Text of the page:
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In clinical practice, it is common to see complex patients with a combination of impairments in multiple systems including the musculoskeletal, urogynecological, respiratory and sensory/equilibrium. A thorough evaluation often reveals many movement habits, past injuries, thoughts/beliefs, and emotional states that have collectively led to changes in strategies for posture, movement, continence and organ support. Should the location of pain, or the primary region of impairment, direct the location and focus of treatment? In other words, does pelvic girdle pain, with or without incontinence and/or prolapse mean that the pelvis requires treatment? Can approaches that classify pain states and behavior always predict treatment outcomes? Butler notes that,
“The word “division” can be instant trouble because these mechanisms all occur in a continuum. All pain states probably involve all mechanisms, however in some, a dominance of one mechanism may become obvious. Pain mechanisms are not diseases or specific injuries. They simply represent a process or biological state.” (Butler 2000).
There is little scientific evidence to guide clinicians for these complex, yet common, patients. Jull (2012) notes that clinical reasoning remains the recommended approach for determining best treatment for the individual patient. Given the same painful impairment, no two individuals will have exactly the same experience and behavior because how they manifest their pain or illness is shaped in part by who they are (Jones & Rivett 2004) what they think and how they feel. There are sensorial, cognitive and emotional dimensions that are individual to every experience. The Integrated Systems Model for Disability & Pain (ISM) is an evidence-based clinical reasoning approach that considers all three dimensions of the patient’s experience to facilitate decision-making and treatment planning.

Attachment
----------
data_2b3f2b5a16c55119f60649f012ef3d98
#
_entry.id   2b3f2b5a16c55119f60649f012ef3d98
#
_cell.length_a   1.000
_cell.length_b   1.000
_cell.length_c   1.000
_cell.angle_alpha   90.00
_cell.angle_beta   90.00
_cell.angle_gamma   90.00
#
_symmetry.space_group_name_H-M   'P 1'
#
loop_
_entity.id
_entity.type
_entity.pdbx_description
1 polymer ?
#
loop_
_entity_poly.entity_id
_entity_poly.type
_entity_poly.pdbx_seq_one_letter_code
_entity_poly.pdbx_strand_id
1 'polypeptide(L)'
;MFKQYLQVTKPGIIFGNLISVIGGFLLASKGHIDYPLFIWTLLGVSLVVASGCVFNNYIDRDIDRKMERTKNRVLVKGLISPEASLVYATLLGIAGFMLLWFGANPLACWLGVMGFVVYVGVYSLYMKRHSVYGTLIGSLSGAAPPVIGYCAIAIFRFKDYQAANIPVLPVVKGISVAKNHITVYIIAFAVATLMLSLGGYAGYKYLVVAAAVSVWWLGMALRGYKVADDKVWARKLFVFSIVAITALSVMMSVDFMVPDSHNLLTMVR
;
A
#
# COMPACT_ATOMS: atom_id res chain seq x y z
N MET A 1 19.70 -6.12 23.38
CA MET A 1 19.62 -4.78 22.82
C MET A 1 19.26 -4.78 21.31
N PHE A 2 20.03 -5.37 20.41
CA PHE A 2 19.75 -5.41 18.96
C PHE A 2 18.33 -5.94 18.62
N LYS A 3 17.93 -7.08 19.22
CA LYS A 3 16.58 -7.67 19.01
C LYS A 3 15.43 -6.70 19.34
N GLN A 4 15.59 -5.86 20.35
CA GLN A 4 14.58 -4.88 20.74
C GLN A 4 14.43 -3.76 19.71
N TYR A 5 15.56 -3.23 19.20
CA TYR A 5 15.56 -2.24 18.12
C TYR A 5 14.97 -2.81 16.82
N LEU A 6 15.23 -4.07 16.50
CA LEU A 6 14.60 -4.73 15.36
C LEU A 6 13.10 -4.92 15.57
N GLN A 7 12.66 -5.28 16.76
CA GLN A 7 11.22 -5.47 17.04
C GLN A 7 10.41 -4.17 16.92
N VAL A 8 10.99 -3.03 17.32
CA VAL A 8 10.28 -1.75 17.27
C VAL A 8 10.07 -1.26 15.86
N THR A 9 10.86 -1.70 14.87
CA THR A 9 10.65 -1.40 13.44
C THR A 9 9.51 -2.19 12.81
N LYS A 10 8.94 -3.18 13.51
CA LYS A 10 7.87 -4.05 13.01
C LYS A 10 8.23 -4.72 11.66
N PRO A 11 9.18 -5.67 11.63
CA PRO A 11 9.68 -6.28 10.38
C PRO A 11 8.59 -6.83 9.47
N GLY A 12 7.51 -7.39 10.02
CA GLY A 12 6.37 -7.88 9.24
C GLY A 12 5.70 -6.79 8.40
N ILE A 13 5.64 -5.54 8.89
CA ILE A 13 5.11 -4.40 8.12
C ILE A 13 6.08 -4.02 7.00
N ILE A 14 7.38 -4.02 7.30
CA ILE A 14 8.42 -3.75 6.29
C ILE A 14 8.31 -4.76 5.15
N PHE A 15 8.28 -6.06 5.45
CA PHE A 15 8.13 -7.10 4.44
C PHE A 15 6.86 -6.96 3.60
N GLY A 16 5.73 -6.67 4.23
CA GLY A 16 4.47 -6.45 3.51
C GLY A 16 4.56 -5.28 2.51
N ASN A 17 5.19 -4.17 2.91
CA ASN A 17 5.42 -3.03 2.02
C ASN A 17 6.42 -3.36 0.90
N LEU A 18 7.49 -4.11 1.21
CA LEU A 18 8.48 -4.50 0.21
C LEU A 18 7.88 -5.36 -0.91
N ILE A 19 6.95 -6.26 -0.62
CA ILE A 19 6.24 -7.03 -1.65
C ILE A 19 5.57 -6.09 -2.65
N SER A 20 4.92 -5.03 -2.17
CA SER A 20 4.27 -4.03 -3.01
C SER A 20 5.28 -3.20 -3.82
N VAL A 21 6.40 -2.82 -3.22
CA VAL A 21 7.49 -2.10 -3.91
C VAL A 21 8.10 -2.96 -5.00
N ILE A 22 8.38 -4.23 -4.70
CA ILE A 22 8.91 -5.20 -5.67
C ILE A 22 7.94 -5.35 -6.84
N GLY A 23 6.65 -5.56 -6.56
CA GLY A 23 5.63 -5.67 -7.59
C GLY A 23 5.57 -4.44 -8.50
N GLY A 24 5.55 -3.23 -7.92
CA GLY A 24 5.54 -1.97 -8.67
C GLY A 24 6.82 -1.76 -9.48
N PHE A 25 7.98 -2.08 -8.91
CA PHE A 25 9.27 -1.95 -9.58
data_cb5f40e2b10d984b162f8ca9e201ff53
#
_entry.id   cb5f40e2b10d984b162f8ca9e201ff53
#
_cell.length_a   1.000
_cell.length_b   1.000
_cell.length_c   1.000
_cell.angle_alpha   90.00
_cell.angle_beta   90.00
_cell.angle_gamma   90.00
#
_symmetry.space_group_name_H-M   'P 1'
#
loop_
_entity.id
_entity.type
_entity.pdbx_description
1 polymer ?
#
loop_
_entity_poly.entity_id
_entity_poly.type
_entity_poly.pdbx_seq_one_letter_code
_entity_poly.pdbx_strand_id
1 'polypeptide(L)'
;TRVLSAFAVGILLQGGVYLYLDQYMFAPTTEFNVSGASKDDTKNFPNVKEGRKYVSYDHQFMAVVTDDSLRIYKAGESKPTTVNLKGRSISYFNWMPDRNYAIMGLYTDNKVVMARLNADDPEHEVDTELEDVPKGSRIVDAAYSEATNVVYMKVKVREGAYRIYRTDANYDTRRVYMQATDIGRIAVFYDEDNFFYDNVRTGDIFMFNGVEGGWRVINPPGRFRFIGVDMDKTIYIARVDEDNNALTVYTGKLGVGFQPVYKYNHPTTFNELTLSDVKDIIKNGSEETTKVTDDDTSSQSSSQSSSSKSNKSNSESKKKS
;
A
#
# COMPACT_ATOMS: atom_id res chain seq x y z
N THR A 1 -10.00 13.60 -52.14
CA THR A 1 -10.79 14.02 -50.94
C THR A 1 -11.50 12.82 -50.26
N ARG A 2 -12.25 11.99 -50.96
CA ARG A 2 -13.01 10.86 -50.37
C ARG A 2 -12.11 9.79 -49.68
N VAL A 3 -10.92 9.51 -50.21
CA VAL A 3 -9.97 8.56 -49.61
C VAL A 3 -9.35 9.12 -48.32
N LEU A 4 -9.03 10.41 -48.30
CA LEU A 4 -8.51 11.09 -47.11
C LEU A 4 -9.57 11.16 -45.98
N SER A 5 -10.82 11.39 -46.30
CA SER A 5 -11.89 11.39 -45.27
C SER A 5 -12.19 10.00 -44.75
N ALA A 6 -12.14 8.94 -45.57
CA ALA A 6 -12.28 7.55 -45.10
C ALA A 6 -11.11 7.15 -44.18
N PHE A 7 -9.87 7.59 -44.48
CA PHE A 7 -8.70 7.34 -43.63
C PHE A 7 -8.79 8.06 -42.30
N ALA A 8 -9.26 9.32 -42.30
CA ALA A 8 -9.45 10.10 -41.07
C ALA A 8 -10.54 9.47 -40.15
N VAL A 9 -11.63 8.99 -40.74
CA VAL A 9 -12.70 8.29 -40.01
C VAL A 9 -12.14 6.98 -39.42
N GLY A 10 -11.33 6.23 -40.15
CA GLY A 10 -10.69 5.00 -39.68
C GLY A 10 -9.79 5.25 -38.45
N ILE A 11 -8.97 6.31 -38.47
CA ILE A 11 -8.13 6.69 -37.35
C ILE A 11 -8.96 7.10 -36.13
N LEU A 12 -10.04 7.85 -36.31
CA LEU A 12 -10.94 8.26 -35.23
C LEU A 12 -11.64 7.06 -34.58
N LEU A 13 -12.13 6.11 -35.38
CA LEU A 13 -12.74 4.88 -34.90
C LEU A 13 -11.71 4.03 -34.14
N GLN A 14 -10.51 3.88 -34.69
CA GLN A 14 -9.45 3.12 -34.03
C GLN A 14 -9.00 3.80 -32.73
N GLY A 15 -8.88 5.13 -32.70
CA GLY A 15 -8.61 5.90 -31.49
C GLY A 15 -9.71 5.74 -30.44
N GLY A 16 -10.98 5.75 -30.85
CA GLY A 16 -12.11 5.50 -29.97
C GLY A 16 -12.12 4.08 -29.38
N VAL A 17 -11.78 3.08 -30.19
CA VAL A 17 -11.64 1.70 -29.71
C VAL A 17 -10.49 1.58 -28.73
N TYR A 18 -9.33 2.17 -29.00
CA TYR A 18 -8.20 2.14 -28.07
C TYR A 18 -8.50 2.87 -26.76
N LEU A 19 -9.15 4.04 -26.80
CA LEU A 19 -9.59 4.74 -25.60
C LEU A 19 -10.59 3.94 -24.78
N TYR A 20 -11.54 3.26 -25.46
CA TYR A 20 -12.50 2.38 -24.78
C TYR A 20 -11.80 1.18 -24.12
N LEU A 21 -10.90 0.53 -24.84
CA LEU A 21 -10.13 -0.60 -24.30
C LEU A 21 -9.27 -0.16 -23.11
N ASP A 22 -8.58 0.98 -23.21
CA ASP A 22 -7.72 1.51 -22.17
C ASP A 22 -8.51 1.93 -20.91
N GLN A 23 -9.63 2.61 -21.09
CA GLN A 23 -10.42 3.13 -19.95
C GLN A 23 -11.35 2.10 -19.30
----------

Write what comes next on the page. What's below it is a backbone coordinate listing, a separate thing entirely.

The Integrated Systems Model for Disability and Pain (ISM) (Lee L-J and Lee D 2011) is not a protocol nor a classification but rather a framework to help clinicians organize knowledge and develop clinical reasoning to facilitate wise decisions for treatment. The Clinical Puzzle (figure right) is a graphic that conceptualizes this model and is used as a reflection tool for the development of clinical reasoning and ultimately clinical expertise. The patient’s goals and meaningful complaints are noted in the center of the Clinical Puzzle and from their story a meaningful task is identified.
Two to three screening tasks that pertain to their meaningful task are listed in the outer circle (strategies for function and performance) of the Clinical Puzzle and key results from strategy analysis of each task are listed. For example, if the patient’s primary complaint is pelvic girdle pain (PGP) aggravated by sitting, then three meaningful screening tasks that relate to sitting would be:
Each of these tasks would then be assessed to determine if the strategy chosen was optimal for both function and performance of the task. An optimal strategy produces appropriate alignment, biomechanics and control for the whole body/person. Optimal strategies allow the body to distribute and share loads effectively and safely.